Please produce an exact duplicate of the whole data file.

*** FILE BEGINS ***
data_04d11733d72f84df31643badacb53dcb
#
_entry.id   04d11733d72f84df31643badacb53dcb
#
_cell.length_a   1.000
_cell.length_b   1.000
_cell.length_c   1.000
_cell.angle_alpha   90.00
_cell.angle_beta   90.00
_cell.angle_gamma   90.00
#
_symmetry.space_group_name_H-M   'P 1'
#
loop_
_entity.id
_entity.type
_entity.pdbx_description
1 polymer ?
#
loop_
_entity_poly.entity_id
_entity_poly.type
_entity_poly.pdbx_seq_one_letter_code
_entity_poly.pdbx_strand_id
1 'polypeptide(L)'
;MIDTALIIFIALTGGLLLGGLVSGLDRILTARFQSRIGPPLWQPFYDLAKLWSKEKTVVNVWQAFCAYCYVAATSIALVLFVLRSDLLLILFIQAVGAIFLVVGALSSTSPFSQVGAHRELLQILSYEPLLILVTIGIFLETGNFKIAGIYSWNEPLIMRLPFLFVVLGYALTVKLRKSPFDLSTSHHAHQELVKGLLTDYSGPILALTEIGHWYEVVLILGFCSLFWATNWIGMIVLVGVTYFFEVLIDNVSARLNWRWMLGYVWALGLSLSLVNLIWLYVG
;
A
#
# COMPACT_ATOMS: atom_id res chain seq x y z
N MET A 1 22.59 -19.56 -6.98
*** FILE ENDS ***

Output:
data_04d11733d72f84df31643badacb53dcb
#
_entry.id   04d11733d72f84df31643badacb53dcb
#
_cell.length_a   1.000
_cell.length_b   1.000
_cell.length_c   1.000
_cell.angle_alpha   90.00
_cell.angle_beta   90.00
_cell.angle_gamma   90.00
#
_symmetry.space_group_name_H-M   'P 1'
#
loop_
_entity.id
_entity.type
_entity.pdbx_description
1 polymer ?
#
loop_
_entity_poly.entity_id
_entity_poly.type
_entity_poly.pdbx_seq_one_letter_code
_entity_poly.pdbx_strand_id
1 'polypeptide(L)'
;MIDTALIIFIALTGGLLLGGLVSGLDRILTARFQSRIGPPLWQPFYDLAKLWSKEKTVVNVWQAFCAYCYVAATSIALVLFVLRSDLLLILFIQAVGAIFLVVGALSSTSPFSQVGAHRELLQILSYEPLLILVTIGIFLETGNFKIAGIYSWNEPLIMRLPFLFVVLGYALTVKLRKSPFDLSTSHHAHQELVKGLLTDYSGPILALTEIGHWYEVVLILGFCSLFWATNWIGMIVLVGVTYFFEVLIDNVSARLNWRWMLGYVWALGLSLSLVNLIWLYVG
;
A
#
# COMPACT_ATOMS: atom_id res chain seq x y z
N MET A 1 22.59 -19.56 -6.98